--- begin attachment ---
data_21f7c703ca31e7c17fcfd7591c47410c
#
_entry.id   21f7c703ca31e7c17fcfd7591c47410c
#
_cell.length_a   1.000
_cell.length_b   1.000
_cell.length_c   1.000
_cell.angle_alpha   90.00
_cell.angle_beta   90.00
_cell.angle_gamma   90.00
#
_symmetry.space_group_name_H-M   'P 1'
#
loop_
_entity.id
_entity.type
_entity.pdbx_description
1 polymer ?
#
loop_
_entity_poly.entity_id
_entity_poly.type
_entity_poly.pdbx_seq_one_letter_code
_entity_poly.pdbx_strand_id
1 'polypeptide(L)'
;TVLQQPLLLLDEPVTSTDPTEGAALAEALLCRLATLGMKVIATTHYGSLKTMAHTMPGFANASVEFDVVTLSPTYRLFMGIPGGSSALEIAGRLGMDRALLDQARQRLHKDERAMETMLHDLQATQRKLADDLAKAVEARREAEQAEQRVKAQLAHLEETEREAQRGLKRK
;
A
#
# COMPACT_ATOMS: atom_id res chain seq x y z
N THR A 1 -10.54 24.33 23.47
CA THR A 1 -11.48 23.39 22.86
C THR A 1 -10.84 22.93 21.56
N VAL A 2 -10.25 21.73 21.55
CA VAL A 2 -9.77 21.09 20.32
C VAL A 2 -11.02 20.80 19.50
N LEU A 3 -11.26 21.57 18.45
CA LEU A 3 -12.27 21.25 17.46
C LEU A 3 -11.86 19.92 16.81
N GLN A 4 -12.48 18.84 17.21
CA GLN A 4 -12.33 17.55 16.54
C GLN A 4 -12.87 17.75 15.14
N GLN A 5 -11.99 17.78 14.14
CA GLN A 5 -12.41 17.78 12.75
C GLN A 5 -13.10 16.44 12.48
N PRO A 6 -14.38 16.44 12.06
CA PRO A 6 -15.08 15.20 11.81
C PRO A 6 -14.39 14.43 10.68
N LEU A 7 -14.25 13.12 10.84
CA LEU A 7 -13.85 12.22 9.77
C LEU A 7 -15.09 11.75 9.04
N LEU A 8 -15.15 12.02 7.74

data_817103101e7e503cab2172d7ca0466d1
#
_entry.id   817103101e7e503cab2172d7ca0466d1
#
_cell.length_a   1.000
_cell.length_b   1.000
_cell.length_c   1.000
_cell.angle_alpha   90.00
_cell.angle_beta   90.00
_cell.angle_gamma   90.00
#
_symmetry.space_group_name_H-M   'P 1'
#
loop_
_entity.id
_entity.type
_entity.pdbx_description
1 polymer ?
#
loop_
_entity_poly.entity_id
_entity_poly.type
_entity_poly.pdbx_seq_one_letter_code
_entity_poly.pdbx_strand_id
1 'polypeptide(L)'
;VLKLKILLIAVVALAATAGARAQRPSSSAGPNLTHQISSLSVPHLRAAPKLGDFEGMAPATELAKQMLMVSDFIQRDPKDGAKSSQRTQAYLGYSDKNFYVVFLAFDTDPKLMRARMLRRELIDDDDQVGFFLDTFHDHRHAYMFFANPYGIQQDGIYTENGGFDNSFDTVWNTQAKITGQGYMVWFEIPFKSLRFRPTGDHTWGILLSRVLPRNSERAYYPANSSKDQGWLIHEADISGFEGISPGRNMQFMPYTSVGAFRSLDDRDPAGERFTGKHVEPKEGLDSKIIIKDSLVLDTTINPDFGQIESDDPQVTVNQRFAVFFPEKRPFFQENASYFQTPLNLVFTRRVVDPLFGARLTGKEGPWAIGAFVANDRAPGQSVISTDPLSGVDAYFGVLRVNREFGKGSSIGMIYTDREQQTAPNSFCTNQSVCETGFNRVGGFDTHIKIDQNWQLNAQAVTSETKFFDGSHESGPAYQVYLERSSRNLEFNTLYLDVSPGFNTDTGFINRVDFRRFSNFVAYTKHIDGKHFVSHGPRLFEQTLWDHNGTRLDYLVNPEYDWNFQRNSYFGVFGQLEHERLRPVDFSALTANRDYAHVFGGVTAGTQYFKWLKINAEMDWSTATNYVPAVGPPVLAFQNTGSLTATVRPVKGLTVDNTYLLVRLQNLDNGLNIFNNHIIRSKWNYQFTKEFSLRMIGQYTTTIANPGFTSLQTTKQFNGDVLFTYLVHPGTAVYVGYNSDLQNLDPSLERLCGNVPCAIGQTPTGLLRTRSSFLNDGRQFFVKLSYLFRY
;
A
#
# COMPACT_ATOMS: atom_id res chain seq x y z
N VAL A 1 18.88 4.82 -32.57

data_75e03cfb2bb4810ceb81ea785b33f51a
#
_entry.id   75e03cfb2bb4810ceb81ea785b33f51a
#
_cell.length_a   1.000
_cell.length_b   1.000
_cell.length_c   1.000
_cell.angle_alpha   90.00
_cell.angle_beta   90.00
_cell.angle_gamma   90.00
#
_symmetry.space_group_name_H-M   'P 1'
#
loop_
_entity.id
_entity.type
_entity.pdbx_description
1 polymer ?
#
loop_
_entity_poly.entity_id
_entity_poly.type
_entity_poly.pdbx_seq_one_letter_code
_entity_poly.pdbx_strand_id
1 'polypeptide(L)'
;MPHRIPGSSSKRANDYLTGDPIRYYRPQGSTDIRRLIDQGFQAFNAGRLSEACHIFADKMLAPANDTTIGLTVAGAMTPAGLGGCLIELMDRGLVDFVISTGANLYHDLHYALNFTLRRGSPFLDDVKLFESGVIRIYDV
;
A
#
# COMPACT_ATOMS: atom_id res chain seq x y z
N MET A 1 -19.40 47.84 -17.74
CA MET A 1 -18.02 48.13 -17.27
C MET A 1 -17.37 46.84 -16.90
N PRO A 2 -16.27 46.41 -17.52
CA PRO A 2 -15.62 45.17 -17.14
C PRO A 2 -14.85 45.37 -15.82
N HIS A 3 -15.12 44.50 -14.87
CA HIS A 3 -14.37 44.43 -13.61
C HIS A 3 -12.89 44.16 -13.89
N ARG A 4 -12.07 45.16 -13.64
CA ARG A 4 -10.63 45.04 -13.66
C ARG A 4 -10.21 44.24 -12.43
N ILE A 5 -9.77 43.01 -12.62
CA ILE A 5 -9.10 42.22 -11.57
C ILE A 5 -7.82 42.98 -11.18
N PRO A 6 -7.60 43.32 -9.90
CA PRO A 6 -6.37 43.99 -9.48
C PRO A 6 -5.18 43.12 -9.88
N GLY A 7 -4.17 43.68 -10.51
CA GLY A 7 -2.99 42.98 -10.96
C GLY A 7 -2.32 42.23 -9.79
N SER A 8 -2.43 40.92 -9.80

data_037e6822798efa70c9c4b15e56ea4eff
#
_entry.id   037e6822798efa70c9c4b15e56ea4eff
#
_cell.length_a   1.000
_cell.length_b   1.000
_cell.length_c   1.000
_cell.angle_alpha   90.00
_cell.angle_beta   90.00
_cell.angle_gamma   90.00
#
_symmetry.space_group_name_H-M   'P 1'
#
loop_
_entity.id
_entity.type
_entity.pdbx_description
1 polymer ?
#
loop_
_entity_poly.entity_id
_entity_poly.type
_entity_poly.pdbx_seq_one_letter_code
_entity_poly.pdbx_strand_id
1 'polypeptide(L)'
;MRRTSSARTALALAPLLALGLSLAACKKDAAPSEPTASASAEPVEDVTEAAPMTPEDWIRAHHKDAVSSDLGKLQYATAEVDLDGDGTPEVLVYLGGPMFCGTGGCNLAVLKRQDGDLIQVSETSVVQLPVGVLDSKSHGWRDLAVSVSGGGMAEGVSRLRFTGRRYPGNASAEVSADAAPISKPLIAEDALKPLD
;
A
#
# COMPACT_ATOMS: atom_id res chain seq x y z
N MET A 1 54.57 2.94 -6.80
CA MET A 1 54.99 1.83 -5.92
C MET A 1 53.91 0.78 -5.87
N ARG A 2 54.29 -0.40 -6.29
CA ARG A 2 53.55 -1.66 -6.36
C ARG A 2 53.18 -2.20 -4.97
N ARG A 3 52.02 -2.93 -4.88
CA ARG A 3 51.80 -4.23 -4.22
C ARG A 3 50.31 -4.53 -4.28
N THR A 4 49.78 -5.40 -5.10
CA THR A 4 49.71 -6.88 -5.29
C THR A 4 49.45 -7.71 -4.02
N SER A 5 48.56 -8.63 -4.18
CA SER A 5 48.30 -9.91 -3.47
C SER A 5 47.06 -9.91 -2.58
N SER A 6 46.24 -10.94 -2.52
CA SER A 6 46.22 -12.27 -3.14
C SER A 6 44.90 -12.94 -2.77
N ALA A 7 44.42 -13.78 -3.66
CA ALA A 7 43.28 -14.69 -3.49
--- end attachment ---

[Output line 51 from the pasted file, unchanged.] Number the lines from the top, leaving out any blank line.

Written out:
C LEU A 7 -15.09 11.75 9.04